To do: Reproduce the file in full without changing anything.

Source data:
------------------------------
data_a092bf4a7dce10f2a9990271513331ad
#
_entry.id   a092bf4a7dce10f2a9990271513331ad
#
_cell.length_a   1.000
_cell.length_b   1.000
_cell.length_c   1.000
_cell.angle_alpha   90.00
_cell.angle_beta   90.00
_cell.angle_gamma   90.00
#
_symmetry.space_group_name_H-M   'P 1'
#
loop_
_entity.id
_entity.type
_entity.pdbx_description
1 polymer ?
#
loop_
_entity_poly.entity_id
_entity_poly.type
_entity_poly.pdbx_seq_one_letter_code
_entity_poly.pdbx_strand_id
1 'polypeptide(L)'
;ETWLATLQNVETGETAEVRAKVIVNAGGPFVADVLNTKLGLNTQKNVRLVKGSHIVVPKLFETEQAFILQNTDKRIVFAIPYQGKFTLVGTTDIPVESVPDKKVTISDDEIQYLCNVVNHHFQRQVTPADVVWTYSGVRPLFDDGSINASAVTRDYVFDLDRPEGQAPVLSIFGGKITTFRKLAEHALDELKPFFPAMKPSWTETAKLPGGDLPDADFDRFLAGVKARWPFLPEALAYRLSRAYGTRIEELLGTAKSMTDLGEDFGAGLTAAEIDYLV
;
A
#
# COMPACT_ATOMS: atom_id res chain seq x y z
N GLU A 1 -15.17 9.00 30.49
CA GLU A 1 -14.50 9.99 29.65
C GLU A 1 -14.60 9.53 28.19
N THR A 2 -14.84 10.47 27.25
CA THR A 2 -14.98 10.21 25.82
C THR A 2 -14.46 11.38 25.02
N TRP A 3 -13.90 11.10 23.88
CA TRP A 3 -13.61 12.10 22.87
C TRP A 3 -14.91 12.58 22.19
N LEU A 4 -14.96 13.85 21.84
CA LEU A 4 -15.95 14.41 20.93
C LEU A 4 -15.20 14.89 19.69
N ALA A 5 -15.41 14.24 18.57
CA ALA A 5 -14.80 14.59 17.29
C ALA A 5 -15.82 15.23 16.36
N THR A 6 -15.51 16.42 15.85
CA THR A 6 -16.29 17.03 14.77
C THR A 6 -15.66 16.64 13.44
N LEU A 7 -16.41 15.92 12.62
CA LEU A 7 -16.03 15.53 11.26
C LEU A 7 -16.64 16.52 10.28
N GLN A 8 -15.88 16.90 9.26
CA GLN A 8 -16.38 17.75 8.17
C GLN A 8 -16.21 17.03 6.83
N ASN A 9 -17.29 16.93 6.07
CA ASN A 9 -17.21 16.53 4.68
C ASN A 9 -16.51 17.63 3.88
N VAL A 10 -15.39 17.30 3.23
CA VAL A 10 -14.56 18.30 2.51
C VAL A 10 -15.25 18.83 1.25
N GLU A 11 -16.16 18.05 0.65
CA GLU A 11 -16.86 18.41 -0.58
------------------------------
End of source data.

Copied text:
data_a092bf4a7dce10f2a9990271513331ad
#
_entry.id   a092bf4a7dce10f2a9990271513331ad
#
_cell.length_a   1.000
_cell.length_b   1.000
_cell.length_c   1.000
_cell.angle_alpha   90.00
_cell.angle_beta   90.00
_cell.angle_gamma   90.00
#
_symmetry.space_group_name_H-M   'P 1'
#
loop_
_entity.id
_entity.type
_entity.pdbx_description
1 polymer ?
#
loop_
_entity_poly.entity_id
_entity_poly.type
_entity_poly.pdbx_seq_one_letter_code
_entity_poly.pdbx_strand_id
1 'polypeptide(L)'
;ETWLATLQNVETGETAEVRAKVIVNAGGPFVADVLNTKLGLNTQKNVRLVKGSHIVVPKLFETEQAFILQNTDKRIVFAIPYQGKFTLVGTTDIPVESVPDKKVTISDDEIQYLCNVVNHHFQRQVTPADVVWTYSGVRPLFDDGSINASAVTRDYVFDLDRPEGQAPVLSIFGGKITTFRKLAEHALDELKPFFPAMKPSWTETAKLPGGDLPDADFDRFLAGVKARWPFLPEALAYRLSRAYGTRIEELLGTAKSMTDLGEDFGAGLTAAEIDYLV
;
A
#
# COMPACT_ATOMS: atom_id res chain seq x y z
N GLU A 1 -15.17 9.00 30.49
CA GLU A 1 -14.50 9.99 29.65
C GLU A 1 -14.60 9.53 28.19
N THR A 2 -14.84 10.47 27.25
CA THR A 2 -14.98 10.21 25.82
C THR A 2 -14.46 11.38 25.02
N TRP A 3 -13.90 11.10 23.88
CA TRP A 3 -13.61 12.10 22.87
C TRP A 3 -14.91 12.58 22.19
N LEU A 4 -14.96 13.85 21.84
CA LEU A 4 -15.95 14.41 20.93
C LEU A 4 -15.20 14.89 19.69
N ALA A 5 -15.41 14.24 18.57
CA ALA A 5 -14.80 14.59 17.29
C ALA A 5 -15.82 15.23 16.36
N THR A 6 -15.51 16.42 15.85
CA THR A 6 -16.29 17.03 14.77
C THR A 6 -15.66 16.64 13.44
N LEU A 7 -16.41 15.92 12.62
CA LEU A 7 -16.03 15.53 11.26
C LEU A 7 -16.64 16.52 10.28
N GLN A 8 -15.88 16.90 9.26
CA GLN A 8 -16.38 17.75 8.17
C GLN A 8 -16.21 17.03 6.83
N ASN A 9 -17.29 16.93 6.07
CA ASN A 9 -17.21 16.53 4.68
C ASN A 9 -16.51 17.63 3.88
N VAL A 10 -15.39 17.30 3.23
CA VAL A 10 -14.56 18.30 2.51
C VAL A 10 -15.25 18.83 1.25
N GLU A 11 -16.16 18.05 0.65
CA GLU A 11 -16.86 18.41 -0.58